Green Heat: towards collaborative local decarbonization
The ”GREEN HEAT – towards collaborative local decarbonization” project (acronym GREENHEAT) benefits from a € 1 319 998 mln grant from Iceland, Liechtenstein and Norway through the EEA Grants. The aim of the project is to contribute to elimination of fossil fuelled boilers in Poland and presenting the feasible scenarios to decarbonise energy systems in Polish households.
Building on an expert knowledge, the project targets a very specific, real life challenge of extremely bad air quality in residential areas in Poland.
Two specific objectives are: 1) to conduct the selected Pilot Case, in a chosen community in the city of Legionowo, and develop tailored business model with specific technology recommendations and an indication of potential investors and sources of financing to support the elimination of fossil fuelled boilers; 2) to develop the methodology for further future implementation based on procedure during Pilot Bussines Case analysis;
Working together for a green, competitive and inclusive Europe.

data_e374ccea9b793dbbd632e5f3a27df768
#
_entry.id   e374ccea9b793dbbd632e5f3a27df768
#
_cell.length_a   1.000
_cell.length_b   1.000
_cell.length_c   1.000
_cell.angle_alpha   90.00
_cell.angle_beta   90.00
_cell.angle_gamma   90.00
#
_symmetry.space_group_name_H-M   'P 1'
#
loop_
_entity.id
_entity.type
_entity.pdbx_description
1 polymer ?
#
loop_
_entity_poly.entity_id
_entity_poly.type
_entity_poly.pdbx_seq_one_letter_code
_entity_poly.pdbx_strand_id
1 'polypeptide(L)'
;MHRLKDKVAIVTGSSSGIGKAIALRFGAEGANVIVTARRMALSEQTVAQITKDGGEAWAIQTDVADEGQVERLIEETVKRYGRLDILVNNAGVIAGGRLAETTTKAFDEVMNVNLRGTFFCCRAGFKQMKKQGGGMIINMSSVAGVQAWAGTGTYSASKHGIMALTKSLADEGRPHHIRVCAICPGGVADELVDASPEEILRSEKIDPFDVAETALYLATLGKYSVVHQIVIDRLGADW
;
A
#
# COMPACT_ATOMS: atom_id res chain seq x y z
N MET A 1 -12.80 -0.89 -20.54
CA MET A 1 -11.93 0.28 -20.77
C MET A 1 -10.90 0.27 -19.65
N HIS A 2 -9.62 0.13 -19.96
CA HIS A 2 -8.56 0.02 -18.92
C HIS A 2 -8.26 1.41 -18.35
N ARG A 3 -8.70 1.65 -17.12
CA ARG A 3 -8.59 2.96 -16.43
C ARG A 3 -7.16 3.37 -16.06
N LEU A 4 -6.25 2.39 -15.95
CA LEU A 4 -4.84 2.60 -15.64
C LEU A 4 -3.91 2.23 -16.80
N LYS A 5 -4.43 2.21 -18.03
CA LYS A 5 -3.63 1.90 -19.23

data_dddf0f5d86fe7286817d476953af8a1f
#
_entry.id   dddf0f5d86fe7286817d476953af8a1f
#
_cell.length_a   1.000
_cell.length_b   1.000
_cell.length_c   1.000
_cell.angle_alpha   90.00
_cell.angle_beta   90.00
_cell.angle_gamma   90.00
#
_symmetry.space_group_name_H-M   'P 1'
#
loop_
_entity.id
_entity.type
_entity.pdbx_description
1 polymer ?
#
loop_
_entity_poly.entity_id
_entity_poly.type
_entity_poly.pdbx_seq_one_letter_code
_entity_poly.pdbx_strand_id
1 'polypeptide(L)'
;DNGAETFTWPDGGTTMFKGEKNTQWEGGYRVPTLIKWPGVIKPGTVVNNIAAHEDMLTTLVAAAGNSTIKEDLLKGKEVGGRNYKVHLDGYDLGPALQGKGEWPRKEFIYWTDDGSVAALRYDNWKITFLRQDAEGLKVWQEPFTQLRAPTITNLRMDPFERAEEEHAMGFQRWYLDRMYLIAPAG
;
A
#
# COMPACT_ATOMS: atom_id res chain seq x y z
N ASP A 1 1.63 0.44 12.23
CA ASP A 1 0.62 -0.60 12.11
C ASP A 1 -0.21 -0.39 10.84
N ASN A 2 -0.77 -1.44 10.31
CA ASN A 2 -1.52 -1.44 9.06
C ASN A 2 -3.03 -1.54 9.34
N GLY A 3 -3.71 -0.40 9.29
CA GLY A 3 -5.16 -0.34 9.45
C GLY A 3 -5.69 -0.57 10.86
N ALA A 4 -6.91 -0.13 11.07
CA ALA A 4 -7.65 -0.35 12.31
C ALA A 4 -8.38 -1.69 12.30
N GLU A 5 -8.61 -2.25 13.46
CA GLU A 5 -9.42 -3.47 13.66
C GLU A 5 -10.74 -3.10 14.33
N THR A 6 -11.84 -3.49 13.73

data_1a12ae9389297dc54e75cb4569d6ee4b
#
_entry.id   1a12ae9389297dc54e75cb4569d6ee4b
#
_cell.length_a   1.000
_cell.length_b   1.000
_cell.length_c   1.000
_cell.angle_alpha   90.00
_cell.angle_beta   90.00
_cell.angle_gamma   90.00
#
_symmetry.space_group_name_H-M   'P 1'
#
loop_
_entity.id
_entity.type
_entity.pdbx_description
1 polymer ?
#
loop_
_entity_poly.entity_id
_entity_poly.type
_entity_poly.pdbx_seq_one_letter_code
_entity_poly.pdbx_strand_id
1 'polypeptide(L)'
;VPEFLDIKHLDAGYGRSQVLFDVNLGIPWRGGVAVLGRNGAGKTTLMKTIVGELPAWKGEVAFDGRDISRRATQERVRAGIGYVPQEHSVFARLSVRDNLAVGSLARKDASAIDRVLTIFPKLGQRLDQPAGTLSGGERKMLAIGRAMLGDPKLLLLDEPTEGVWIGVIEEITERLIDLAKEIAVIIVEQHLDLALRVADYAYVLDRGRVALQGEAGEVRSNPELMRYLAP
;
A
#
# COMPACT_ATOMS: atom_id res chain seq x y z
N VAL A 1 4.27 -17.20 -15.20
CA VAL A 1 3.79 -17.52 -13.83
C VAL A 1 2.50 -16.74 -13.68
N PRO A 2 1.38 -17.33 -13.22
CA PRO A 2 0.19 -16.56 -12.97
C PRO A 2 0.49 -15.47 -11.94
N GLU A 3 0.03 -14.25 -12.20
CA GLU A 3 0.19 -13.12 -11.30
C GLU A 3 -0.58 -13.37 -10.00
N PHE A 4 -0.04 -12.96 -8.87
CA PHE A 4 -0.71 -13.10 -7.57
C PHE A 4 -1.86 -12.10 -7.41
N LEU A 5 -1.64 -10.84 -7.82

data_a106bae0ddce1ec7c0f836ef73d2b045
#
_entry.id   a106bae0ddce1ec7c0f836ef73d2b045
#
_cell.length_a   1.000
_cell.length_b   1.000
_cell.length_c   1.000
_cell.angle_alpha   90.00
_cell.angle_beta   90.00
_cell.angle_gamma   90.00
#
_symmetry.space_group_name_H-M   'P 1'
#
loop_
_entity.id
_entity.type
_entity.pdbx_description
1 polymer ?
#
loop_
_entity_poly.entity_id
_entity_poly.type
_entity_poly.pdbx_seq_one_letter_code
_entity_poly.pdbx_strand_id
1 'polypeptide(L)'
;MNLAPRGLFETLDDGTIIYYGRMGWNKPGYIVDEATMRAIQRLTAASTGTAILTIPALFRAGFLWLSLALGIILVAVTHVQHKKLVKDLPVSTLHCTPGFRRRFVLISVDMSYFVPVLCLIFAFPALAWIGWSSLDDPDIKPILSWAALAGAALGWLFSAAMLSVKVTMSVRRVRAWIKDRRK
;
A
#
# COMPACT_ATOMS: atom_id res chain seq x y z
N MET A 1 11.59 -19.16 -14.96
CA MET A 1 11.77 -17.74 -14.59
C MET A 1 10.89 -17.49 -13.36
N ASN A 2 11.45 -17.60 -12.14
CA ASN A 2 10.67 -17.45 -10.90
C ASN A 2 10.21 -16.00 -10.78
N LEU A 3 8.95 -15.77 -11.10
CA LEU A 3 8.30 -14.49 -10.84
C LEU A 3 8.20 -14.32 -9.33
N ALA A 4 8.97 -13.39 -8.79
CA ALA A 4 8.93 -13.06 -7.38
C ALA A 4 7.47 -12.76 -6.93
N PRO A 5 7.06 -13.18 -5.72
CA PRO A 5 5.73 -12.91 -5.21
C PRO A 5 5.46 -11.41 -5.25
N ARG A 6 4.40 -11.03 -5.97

The project approaches the problem in an interdisciplinary way, as change of energy system is conceptualised as a potential vehicle for a social change towards sustainability transitions and development of new business models in energy sector. Engaging the local community and key stakeholders will hopefully result in an increase of civic awareness of sustainability challenges. The project is looking at the problem from different perspectives: those are social, technical and economical.
- Sebastian Bykuć (Principal Investigator) sbykuc (at) imp.gda.pl
- Ewa Domke (Communication Manager) edomke (at) imp.gda.pl
EEA Grants The EEA Grants represent the contribution of Iceland, Liechtenstein and Norwaytowards a green, competitive and inclusive Europe. There are two overall objectives: reduction of economic and social disparities in Europe, and to strengthen bilateral relations between the donor countries and 15 EU countries in Central and Southern Europe and the Baltics. The three donor countries cooperate closely with the EU through the Agreement on the European Economic Area (EEA). The donors have provided €3.3 billion through consecutive grant schemes between 1994 and 2014. For the period 2014-2021, the EEA Grants amount to €1.55 billion.
The priorities for this period are: 1. Innovation, Research, Education and Competitiveness 2. Social Inclusion, Youth Employment and Poverty Reduction 3. Environment, Energy, Climate Change and Low Carbon Economy 4. Culture, Civil Society, Good Governance and Fundamental Rights 5. Justice and Home Affairs
The EEA Grants are jointly financed by Iceland, Liechtenstein and Norway, whose contributions are based on their GDP. Eligibility for the Grants mirror the criteria set for the EU Cohesion Fund aimed at member countries where the Gross National Income (GNI) per inhabitant is less than 90% of the EU average.